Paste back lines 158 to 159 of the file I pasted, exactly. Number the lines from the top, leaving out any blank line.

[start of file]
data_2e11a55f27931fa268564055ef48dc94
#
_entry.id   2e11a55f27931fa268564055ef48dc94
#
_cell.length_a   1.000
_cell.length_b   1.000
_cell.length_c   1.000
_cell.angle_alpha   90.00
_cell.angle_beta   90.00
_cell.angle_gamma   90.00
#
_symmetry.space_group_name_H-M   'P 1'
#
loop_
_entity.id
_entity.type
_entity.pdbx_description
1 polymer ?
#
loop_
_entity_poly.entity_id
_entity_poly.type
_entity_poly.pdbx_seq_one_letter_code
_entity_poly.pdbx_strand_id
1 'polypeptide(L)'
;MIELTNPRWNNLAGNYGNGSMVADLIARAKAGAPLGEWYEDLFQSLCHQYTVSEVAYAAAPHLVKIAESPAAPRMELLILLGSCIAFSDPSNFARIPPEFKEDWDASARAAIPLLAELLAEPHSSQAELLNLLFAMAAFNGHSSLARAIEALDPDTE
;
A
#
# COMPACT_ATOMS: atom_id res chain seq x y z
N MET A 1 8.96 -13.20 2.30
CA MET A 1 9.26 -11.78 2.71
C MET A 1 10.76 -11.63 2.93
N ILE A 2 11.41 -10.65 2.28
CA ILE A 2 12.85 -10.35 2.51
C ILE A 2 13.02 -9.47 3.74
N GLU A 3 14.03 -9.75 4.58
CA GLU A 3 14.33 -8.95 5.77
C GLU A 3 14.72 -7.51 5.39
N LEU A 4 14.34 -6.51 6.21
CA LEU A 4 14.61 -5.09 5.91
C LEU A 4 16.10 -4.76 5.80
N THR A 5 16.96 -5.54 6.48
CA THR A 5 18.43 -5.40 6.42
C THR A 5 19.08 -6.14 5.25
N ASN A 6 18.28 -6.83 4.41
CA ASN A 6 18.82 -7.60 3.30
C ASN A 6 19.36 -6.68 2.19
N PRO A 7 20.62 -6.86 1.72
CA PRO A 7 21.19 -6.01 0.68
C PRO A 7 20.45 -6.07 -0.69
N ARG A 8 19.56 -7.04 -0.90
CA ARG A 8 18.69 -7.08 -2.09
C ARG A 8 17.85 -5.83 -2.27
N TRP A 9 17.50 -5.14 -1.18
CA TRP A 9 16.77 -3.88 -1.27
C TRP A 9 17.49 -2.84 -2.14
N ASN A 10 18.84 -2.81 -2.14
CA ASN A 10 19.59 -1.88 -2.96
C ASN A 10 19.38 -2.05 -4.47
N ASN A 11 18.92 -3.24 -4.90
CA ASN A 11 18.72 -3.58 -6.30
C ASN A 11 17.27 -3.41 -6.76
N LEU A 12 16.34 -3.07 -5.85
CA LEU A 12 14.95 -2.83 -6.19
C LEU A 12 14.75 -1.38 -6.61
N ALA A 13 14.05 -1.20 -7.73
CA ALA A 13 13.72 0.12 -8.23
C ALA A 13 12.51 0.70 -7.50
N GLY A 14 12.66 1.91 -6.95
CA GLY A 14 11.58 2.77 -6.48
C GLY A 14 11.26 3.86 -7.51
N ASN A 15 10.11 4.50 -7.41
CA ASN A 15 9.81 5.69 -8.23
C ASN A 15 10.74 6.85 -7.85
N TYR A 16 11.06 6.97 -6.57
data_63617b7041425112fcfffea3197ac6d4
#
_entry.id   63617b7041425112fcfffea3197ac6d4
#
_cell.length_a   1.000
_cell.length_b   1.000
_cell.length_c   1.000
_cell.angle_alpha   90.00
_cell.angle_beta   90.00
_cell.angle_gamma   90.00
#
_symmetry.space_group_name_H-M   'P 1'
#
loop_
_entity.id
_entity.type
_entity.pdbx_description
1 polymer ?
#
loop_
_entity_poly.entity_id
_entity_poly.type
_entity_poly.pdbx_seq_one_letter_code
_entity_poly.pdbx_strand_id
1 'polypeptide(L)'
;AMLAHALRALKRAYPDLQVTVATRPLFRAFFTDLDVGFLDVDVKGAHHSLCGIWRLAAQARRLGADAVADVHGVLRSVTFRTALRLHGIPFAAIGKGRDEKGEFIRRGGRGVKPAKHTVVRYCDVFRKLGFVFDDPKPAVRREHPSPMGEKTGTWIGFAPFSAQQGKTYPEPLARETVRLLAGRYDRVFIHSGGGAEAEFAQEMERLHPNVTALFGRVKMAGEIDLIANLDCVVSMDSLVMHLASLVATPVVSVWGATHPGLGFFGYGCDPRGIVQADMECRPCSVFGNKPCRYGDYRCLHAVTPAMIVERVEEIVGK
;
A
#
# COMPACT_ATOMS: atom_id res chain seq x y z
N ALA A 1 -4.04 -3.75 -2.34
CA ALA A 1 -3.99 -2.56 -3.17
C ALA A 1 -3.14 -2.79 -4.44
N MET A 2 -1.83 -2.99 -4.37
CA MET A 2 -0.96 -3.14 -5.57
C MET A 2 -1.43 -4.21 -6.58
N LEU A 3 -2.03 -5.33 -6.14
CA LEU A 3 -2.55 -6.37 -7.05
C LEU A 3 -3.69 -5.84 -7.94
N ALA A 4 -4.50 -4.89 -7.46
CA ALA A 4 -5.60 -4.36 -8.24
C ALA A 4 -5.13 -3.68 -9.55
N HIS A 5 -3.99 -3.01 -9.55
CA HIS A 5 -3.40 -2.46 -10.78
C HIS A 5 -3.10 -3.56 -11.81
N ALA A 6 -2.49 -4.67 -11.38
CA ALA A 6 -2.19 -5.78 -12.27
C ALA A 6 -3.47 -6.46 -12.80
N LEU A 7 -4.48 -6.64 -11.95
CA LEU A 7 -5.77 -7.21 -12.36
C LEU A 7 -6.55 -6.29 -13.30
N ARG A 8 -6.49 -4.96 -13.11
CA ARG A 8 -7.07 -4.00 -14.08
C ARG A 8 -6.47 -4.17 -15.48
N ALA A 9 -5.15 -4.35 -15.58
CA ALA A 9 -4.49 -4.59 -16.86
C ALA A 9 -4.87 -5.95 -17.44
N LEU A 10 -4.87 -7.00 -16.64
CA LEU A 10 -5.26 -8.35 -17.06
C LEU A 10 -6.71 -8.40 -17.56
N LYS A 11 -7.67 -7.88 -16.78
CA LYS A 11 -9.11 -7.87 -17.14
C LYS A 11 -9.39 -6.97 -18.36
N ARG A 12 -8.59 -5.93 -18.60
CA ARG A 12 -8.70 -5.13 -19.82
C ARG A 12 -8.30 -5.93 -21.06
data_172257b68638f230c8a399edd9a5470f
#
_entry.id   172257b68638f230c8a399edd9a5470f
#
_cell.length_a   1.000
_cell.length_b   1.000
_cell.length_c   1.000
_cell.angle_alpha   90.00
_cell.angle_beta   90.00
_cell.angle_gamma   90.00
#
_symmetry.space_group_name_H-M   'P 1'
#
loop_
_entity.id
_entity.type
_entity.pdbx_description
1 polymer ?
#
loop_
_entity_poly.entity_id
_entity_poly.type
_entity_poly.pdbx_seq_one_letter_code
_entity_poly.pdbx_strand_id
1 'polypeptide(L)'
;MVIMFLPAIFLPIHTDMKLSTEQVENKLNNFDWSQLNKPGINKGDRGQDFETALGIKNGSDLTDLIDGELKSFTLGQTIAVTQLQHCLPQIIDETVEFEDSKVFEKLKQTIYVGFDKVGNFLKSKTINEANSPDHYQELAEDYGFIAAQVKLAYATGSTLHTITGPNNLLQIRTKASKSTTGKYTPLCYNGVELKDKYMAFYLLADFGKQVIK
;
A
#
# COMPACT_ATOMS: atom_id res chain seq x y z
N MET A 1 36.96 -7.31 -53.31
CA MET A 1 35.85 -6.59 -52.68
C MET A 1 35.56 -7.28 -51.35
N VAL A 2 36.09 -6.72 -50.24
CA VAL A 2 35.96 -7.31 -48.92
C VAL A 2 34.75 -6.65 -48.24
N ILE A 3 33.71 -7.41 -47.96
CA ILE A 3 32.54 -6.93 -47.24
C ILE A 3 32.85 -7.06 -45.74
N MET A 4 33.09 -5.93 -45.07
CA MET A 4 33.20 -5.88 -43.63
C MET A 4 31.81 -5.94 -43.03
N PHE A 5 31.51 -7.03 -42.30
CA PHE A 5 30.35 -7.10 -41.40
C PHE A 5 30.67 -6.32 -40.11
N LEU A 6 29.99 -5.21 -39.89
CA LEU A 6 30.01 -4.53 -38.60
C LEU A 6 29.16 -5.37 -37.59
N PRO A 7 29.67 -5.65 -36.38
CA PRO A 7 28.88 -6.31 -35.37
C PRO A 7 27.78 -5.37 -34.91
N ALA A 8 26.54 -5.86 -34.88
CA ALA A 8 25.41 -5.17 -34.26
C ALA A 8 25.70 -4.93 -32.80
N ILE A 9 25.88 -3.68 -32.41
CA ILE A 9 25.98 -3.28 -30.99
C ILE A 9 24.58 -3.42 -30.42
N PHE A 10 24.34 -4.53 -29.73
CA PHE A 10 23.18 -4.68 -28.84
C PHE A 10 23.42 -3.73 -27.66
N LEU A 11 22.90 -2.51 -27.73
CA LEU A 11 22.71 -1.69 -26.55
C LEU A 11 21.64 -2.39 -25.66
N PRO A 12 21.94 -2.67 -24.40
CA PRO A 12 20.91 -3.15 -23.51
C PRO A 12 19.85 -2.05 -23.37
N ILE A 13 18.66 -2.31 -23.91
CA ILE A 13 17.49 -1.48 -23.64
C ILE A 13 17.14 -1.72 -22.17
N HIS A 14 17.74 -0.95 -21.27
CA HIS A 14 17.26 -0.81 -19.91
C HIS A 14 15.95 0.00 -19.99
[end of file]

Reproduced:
_entity.type
_entity.pdbx_description